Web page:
Article Abstract

High grade renal trauma management: a survey of practice patterns and the perceived need for a prospective management trial

Authors: Rachel A. Moses, Ross E. Anderson, Sorena Keihani, James M. Hotaling, Raminder Nirula, Daniel J. Vargo, Jeremy B. Myers


Background: To evaluate the current practice patterns of practitioners managing high grade renal trauma and determine perceived need for a prospective trial on the management of renal trauma.
Methods: We distributed an electronic survey to members of the American Association for the Surgery of Trauma (AAST) and The Society of Genitourinary Reconstructive Surgeons (GURS). The survey evaluated demographics, interventional radiology (IR) access, and renal trauma management. Descriptive statistics were utilized to analyze participants’ responses.
Results: A total of 253 practitioners responded (age 48.4±10.4 years). The majority were acute care/trauma surgeons (ACS/TS) (63.2%), followed by urologists (34.4%) practicing at level 1 trauma centers (80.6%) in 39 US states. Most participants were in practice >10 years (62.8%); and had completed an ACS/TS (53.8%), or trauma/reconstructive urology (25.7%) fellowship. Ninety-five percent (241/253) found value in renal preservation with 74% utilizing IR embolization in the last year. However, there was wide variation in threshold for angiography, low rates of renal repair (24%) or packing (20%) and half reported performing a nephrectomy within the prior year. More than 80% believed there was value in a prospective trial to evaluate a protocol to decrease nephrectomy rates in renal trauma management.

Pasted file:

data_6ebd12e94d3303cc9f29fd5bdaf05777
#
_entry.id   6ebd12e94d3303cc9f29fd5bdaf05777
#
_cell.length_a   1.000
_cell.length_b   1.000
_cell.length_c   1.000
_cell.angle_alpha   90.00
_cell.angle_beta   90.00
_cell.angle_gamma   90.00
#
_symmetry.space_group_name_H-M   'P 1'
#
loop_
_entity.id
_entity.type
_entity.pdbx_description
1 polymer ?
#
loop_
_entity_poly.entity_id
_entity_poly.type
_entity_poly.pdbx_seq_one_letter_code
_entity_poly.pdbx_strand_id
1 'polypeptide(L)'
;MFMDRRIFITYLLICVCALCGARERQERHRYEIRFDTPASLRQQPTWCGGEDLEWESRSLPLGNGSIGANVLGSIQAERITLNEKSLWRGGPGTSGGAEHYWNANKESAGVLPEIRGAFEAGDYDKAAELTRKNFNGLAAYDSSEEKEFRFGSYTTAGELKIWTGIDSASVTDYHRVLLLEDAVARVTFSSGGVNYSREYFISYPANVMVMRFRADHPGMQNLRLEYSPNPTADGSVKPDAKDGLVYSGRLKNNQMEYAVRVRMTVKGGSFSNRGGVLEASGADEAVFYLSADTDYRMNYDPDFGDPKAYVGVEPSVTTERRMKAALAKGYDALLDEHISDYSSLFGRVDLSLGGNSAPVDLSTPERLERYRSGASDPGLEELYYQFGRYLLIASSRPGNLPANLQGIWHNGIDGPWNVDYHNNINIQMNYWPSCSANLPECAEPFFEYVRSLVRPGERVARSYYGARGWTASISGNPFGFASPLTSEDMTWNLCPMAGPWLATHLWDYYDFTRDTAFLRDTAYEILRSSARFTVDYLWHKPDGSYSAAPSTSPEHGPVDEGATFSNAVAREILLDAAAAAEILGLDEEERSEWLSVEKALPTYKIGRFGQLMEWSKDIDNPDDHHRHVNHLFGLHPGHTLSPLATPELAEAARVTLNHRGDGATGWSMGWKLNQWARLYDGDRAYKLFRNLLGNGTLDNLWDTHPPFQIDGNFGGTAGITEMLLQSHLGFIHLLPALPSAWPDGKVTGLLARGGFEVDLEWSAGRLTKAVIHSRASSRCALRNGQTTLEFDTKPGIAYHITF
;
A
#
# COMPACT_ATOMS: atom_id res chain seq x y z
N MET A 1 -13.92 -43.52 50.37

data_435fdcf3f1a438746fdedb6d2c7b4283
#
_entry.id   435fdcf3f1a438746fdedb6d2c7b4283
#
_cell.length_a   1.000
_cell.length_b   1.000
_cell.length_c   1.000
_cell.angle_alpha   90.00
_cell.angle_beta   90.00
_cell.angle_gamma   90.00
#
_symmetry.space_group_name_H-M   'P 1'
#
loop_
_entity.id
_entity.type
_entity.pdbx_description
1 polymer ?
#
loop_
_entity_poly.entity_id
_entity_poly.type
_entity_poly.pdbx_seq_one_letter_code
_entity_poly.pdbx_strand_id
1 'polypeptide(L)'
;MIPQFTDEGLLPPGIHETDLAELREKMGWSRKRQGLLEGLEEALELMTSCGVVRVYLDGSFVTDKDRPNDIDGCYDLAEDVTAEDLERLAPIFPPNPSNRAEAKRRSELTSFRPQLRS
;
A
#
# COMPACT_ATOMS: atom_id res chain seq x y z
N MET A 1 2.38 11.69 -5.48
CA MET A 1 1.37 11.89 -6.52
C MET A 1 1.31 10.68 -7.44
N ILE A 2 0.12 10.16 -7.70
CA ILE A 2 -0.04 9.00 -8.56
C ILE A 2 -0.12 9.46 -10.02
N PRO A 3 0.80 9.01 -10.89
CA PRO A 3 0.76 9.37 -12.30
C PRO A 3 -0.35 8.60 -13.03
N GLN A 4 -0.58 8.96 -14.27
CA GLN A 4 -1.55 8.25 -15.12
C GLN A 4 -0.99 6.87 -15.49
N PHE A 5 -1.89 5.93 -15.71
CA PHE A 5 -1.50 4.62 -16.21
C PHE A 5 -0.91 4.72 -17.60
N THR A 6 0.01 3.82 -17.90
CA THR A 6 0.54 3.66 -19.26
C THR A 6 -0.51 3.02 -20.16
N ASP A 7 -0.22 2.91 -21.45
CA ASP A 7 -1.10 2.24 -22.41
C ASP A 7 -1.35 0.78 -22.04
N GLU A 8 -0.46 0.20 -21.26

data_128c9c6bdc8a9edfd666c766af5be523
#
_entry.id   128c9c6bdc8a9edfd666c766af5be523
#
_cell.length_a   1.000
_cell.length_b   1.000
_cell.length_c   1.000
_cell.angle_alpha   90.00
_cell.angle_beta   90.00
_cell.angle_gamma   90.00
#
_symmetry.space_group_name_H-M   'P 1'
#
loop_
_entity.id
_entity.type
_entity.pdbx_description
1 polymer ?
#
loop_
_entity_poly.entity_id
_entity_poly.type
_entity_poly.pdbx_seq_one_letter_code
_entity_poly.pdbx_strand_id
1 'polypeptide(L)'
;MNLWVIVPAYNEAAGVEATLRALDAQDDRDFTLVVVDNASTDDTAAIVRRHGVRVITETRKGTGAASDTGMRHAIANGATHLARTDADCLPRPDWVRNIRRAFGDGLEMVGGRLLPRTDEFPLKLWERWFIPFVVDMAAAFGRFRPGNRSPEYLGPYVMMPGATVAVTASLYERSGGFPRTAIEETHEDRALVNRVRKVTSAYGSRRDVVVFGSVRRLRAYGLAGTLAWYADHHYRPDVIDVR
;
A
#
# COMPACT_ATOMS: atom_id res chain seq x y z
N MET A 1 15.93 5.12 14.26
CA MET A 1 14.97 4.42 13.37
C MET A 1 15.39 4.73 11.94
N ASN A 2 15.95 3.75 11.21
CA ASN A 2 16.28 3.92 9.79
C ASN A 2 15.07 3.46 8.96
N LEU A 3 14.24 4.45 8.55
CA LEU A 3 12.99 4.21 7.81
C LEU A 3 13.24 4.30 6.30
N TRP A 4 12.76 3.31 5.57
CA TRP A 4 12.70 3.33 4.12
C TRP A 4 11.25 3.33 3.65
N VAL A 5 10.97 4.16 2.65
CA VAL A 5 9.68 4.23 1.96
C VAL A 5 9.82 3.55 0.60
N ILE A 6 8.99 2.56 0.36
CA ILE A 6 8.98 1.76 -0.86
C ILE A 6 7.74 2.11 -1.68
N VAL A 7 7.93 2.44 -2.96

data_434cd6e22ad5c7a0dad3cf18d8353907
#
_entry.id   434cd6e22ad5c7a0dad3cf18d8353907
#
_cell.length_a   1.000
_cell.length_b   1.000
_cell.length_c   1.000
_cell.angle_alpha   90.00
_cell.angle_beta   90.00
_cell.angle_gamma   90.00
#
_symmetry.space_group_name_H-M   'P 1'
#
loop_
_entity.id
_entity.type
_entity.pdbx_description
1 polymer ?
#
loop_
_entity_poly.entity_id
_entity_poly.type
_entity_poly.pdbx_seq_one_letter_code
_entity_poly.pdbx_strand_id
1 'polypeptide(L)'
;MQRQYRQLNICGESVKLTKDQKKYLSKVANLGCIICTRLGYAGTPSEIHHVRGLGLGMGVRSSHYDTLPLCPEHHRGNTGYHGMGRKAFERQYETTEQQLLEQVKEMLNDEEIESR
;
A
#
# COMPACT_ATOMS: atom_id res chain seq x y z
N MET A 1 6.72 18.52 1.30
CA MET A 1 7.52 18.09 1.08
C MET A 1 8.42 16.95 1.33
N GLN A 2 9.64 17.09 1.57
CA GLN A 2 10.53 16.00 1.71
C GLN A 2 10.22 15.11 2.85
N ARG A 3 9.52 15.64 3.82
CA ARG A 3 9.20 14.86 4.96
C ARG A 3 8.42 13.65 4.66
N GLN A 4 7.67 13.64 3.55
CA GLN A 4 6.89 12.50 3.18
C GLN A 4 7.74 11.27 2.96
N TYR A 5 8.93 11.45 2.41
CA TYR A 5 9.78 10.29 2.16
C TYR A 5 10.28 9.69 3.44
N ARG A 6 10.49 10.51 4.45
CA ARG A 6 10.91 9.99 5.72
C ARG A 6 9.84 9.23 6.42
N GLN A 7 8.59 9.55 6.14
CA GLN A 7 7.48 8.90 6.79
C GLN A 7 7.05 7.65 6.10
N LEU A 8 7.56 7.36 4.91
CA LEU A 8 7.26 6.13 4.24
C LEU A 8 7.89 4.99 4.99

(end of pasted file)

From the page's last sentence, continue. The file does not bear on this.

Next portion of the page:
Conclusions: The majority of respondents had access to IR, reported comfort in renorrhaphy, and valued renal preservation. There was variation in thresholds for bleeding intervention, and nephrectomy was still a common management strategy. There is great interest among trauma surgeons and urologists for a prospective trial of renal trauma management aimed at decreasing nephrectomy when possible.